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Tinsmith Avenue For those seeking knowledge on past techniques used by yesteryears tinsmiths. The history of Tinsmith goes back in time farther then this place can travel, but for those who want to explore, please share your findings here.


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  #1  
Old 03-13-2011, 04:22 PM
TinplaterSteve TinplaterSteve is offline
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Default Burring machines

Could one of you guys answer a question for me? I am hoping to learn what size disc would the small burring machine be intended for and what size the large burring machine is used for.
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Old 03-13-2011, 06:20 PM
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I only have one machine.
I don't know if it's the large or the small one (I suspect it's the small).
There are no limits to the size of the disc I can turn with it.
The only limitation is the amount of edge.
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Old 03-13-2011, 07:01 PM
TinplaterSteve TinplaterSteve is offline
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Default Burring machine

Ok, I can buy that. But as a newbie can I ask another question? If the size of the machine does not matter, then why is there a large and a small burring machine to chose from?
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Old 03-13-2011, 07:24 PM
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You got me.
However, this thread got me thinking about a visit to Upper Canada Village a few years back.
In the tin shop, there was a tiny burring machine.
They were making small items like candle holders, tin cups, etc.
Maybe I have the large one after all.

http://www.uppercanadavillage.com/uc...x?DetailId=149
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Old 03-14-2011, 06:57 AM
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That is what I always thought....the small one is for turning a burr on small cylinder, for example: A 2" dia. would not even fit over the larger ones.
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Old 03-14-2011, 10:37 PM
tinnerjohn tinnerjohn is offline
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If you check the library section of the forum, Daugherty's 1918 book on sheet metal work has an excellent chapter on burring machines and the burring operation. John
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Old 03-15-2011, 06:03 AM
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Quote:
Originally Posted by Dad View Post
You got me.
However, this thread got me thinking about a visit to Upper Canada Village a few years back.
In the tin shop, there was a tiny burring machine.
They were making small items like candle holders, tin cups, etc.
Maybe I have the large one after all.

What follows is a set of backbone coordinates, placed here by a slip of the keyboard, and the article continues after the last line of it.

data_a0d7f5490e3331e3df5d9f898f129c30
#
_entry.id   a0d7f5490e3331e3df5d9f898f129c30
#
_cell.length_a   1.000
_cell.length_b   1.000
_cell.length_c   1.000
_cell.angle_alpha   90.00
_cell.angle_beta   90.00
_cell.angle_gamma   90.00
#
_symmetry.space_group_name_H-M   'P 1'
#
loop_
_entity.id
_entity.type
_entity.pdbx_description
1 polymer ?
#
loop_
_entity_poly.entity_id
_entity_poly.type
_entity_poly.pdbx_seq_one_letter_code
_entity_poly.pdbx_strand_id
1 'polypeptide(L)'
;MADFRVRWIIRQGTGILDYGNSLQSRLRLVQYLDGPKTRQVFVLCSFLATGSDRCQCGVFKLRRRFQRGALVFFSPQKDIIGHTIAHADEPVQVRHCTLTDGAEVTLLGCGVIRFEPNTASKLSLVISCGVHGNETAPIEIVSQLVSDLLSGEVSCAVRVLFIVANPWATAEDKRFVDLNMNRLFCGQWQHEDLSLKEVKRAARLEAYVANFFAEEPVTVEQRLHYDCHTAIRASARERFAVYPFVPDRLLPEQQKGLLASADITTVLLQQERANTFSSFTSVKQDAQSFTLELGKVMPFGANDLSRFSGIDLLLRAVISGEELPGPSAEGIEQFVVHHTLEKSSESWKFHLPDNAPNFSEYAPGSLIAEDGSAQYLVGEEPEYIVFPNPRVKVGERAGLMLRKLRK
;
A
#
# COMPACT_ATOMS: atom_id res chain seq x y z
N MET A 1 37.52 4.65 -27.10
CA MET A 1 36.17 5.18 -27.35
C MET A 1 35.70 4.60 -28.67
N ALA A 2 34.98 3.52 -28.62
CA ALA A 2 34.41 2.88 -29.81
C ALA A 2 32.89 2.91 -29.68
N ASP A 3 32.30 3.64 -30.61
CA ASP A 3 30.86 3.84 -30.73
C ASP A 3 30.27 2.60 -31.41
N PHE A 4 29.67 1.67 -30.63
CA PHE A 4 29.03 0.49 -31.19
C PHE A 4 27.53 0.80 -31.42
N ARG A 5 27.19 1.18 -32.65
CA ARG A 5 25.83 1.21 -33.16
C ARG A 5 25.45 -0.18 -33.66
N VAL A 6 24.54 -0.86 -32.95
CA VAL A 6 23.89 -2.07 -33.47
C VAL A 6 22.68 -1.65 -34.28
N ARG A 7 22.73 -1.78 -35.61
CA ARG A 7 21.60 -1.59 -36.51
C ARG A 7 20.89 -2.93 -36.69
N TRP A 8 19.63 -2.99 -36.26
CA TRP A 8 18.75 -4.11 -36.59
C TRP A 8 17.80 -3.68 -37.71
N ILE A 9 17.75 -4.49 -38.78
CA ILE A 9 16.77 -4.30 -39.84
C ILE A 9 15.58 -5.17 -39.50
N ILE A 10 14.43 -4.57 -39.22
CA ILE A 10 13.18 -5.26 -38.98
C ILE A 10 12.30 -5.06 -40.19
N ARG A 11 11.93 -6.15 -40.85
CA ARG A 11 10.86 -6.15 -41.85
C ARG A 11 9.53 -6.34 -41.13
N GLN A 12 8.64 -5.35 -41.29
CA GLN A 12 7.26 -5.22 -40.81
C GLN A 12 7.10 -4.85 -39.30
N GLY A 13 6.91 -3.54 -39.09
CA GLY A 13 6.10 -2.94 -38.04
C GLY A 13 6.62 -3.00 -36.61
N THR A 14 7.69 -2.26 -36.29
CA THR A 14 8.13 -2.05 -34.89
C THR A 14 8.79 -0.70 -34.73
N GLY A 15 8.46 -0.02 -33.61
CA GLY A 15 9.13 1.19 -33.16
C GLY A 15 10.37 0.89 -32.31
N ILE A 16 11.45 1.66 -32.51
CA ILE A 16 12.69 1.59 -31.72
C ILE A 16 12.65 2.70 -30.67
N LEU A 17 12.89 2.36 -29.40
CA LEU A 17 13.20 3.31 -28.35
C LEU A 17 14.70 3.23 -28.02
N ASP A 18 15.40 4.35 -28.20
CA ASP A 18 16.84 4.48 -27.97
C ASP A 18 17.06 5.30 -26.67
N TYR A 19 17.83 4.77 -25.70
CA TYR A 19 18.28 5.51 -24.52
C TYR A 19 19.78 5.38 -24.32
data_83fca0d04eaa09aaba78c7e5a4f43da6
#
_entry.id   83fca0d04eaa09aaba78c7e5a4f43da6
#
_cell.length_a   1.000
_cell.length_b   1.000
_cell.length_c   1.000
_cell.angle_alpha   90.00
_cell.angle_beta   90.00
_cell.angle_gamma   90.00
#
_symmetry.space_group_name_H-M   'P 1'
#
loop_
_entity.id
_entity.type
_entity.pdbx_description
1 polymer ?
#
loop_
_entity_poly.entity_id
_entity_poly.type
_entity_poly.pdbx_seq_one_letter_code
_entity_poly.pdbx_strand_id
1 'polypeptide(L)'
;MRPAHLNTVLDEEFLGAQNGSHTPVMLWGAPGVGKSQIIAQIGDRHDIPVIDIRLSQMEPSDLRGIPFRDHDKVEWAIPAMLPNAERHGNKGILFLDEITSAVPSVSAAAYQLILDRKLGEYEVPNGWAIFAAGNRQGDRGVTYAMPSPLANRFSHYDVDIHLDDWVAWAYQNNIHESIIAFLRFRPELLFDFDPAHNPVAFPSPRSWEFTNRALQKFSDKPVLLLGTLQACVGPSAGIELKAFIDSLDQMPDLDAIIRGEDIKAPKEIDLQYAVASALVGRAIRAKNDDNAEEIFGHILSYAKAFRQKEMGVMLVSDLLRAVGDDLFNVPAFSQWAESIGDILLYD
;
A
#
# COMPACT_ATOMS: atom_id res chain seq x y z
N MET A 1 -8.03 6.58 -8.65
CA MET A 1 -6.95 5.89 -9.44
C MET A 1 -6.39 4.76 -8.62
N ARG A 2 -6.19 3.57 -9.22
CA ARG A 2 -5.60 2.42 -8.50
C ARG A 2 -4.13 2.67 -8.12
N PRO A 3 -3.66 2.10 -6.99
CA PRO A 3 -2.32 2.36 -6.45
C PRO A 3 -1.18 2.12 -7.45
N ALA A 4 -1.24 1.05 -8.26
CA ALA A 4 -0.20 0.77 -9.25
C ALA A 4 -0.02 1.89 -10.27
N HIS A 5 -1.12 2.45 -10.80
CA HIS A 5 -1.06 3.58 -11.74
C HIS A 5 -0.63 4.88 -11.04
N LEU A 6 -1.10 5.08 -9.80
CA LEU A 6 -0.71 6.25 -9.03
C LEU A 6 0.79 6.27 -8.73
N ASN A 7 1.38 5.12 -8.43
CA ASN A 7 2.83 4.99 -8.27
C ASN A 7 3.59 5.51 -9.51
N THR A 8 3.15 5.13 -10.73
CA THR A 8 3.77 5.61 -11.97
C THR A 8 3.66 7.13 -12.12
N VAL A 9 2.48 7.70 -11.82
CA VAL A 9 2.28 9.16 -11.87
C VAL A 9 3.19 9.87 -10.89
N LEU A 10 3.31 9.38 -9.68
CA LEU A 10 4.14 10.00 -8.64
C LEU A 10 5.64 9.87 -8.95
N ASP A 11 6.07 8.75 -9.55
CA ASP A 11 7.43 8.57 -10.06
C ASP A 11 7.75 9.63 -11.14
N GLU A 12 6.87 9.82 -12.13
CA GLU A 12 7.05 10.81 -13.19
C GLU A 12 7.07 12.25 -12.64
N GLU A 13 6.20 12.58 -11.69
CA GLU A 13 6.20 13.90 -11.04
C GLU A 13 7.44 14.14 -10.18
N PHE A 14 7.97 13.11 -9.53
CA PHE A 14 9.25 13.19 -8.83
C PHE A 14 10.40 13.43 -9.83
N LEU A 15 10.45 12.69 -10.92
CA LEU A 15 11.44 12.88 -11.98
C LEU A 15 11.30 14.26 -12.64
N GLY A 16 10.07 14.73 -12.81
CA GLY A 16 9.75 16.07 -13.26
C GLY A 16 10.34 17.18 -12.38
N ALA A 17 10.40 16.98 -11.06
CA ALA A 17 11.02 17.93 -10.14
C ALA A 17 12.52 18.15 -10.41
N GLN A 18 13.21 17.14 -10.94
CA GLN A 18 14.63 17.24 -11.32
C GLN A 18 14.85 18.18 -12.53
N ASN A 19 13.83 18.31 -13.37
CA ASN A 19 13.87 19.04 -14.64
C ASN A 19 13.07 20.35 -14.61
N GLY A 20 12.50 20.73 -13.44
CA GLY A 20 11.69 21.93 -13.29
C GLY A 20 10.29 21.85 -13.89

http://www.uppercanadavillage.com/uc...x?DetailId=149
So any idea on what gauge they would be using on the old craft items. I wonder if 30 would work? I never did anything but hvac fittings
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Old 03-15-2011, 11:42 AM
tinnerjohn tinnerjohn is offline
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Quote:
Originally Posted by Bud View Post
So any idea on what gauge they would be using on the old craft items. I wonder if 30 would work? I never did anything but hvac fittings
Based on my limited research (i.e. cross referencing galvanized gauge thickness to tin thickness' listed in old books, 24 to 30 ga., depending on application and end use. My experience has been that tin and black iron work like 1 ga. heavier galv. Example: 26 gauge black iron forms with the effort required for 28 ga. galv. Another post mentioned Barnhart Studios for tin. I recommend them highly. I met Paul at the Tin Tinkers Convergence last summer and bought some tin from him. Great guy to deal with. Hope some of my drivel helps someone. John
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Old 03-15-2011, 07:58 PM
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Quote:
Originally Posted by Bud View Post
So any idea on what gauge they would be using on the old craft items. I wonder if 30 would work? I never did anything but hvac fittings
Quote:
Originally Posted by tinnerjohn View Post
Based on my limited research (i.e. cross referencing galvanized gauge thickness to tin thickness' listed in old books, 24 to 30 ga
I would say 'paper thin'.
No idea what gauge the tin plate is.
The tin shop is very well presented.
Items made in the tin shop are for sale at the gift shop $$$$.
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Old 03-16-2011, 05:18 AM
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Here are a couple of Pexto burring hand forming machines of mine.

I have a Niagara Large Burring Machine I could sell if anyone is interested in this unit.
Attached Thumbnails
small_burring.jpg   Niagara_Large_Burring.jpg   Pexto_wiring_machine.jpg  
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